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Globalisation: European Commission proposes €1.1 million to support 500 dismissed foundry workers in Germany

Today, the European Commission proposes to support close to 500 former workers of the metal-works factories of GMH Guss in Germany, who lost their employment after several client companies relocated their production to countries outside the European Union.

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The proposed €1.1 million from the European Globalisation Adjustment Fund (EGF) will help those people to find new jobs through guidance and vocational orientation, trainings to develop or acquire new skills, and support for starting up their own business.

Commissioner for Jobs and Social Rights, Nicolas Schmit, said: “The EGF is a clear sign of EU solidarity with workers and self-employed who face job losses due to major structural changes. The €1.1 million of financial support from the EGF proposed today will help close to 500 former workers of GMH Guss in Germany to find a way back into employment through mentoring and retraining.”

GMH Guss and its subsidiaries are suppliers to the automotive and shipbuilding industry. After clients of the company relocated their production to non-EU countries in Eastern Europe and Asia, Germany applied for EGF support to workers dismissed in four subsidiaries of GMH Guss. The EGF assistance will extend the duration of some of the individual active labour market measures and complement standard measures provided by the public employment services with personalised support.

The measures co-financed by the EGF range from job search assistance, guidance counselling and vocational orientation, to acquiring additional skills and advice on starting up an own business. Mentoring after reemployment and a training allowance are also part of the support package.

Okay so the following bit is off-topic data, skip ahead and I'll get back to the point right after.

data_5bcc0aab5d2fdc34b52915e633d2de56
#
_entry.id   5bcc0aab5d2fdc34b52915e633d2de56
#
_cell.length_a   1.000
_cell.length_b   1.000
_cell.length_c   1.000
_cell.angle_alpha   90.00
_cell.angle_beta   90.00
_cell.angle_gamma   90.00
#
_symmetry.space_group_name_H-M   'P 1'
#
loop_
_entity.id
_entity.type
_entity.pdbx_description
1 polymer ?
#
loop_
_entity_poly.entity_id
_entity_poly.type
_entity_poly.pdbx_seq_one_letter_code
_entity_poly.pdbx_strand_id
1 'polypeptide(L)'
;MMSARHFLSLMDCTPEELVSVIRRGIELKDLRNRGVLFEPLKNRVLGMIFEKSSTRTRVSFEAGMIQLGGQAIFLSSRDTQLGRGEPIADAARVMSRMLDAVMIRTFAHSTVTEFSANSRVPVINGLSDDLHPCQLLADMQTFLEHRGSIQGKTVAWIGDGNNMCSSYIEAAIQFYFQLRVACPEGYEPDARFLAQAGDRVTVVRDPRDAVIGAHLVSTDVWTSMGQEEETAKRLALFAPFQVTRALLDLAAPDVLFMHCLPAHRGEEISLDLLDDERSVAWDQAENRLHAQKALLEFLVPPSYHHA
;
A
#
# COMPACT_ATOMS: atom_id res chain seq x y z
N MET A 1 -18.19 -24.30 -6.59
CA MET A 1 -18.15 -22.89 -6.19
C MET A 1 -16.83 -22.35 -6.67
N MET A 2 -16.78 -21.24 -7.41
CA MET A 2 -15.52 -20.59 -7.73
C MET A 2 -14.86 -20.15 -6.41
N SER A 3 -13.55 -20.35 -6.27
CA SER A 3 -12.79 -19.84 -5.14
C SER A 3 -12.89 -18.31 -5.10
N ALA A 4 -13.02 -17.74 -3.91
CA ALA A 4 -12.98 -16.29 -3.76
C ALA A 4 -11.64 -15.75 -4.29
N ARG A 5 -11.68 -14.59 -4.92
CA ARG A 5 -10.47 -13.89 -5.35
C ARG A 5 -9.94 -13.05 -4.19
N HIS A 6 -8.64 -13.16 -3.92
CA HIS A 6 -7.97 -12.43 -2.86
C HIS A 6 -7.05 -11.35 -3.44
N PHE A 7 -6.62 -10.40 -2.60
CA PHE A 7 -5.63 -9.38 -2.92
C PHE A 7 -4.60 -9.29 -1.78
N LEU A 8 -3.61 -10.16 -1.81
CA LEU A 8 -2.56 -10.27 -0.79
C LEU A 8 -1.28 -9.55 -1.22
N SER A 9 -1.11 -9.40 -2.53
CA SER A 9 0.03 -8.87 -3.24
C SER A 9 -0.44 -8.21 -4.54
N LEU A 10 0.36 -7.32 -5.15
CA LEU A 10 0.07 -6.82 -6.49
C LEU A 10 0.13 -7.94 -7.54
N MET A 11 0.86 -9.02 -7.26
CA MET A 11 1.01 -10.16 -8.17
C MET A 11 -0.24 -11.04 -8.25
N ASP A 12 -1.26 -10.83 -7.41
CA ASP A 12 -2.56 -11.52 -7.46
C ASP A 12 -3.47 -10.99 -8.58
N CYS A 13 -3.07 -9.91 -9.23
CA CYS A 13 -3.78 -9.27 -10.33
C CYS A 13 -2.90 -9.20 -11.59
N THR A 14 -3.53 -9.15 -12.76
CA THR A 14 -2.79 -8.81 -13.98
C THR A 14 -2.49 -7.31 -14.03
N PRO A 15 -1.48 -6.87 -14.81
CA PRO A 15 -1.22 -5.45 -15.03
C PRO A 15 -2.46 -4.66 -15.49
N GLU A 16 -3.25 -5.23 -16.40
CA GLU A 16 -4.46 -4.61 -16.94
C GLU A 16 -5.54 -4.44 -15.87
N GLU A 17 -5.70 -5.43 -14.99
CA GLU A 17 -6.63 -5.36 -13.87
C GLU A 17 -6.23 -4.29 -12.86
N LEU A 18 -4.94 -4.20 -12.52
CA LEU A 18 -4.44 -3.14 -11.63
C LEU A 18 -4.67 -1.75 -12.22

The total estimated cost of the measures is €1.8 million, of which the EGF will provide €1.1 million. The remaining amount will be financed by the German authorities.

The Commission’s proposal will need to be approved by the European Parliament and the Council.

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Background

GMH Guss was operating in a business environment marked by an increasing globalisation in the sectors of its main customers (EU shipbuilders and car producers). Its main client decided to relocate parts of its supply chain outside the EU. As a result, the four GMH Guss subsidiaries closed down entirely or partially and operate under insolvency administration. This led to the dismissal of 585 workers, out of a workforce of 1,000. 476 of those workers dismissed expressed a wish to receive support measures to find new work.

The redundancies are expected to have a significant impact on the local economy. The Ruhr area, traditionally a coal-mining and steel producing region, has been facing significant structural challenges since the 1960s, with unemployment rates continuously above the average of the German region of North Rhine-Westphalia.

Since 2007, the European Globalisation Adjustment Fund has been providing support to people losing their jobs or self-employed whose activities have ceased as a result of major structural changes in world trade patterns due to globalisation, e.g. when a large company shuts down or production is moved outside the EU, or as a result of the global economic and financial crisis.  

So far, the Fund has received 169 applications. Some €656 million have been requested to offer help to more than 161,000 workers and more than 4,400 young people not in employment, education or training in 21 Member States. Measures supported by the EGF come in addition to national active labour market measures.

In 2021-2027, the EGF will continue to show solidarity and support workers and self-employed whose activity has been lost, while shifting the focus from the cause of restructuring to its impact. Under the new rules, all reasons for restructuring, including the economic effects of the coronavirus crisis, as well as larger economic trends like decarbonisation and automation, can be eligible for support. A political agreement on the future EGF has been reached. The agreement has been approved by the Council and will be voted on by the European Parliament later today.

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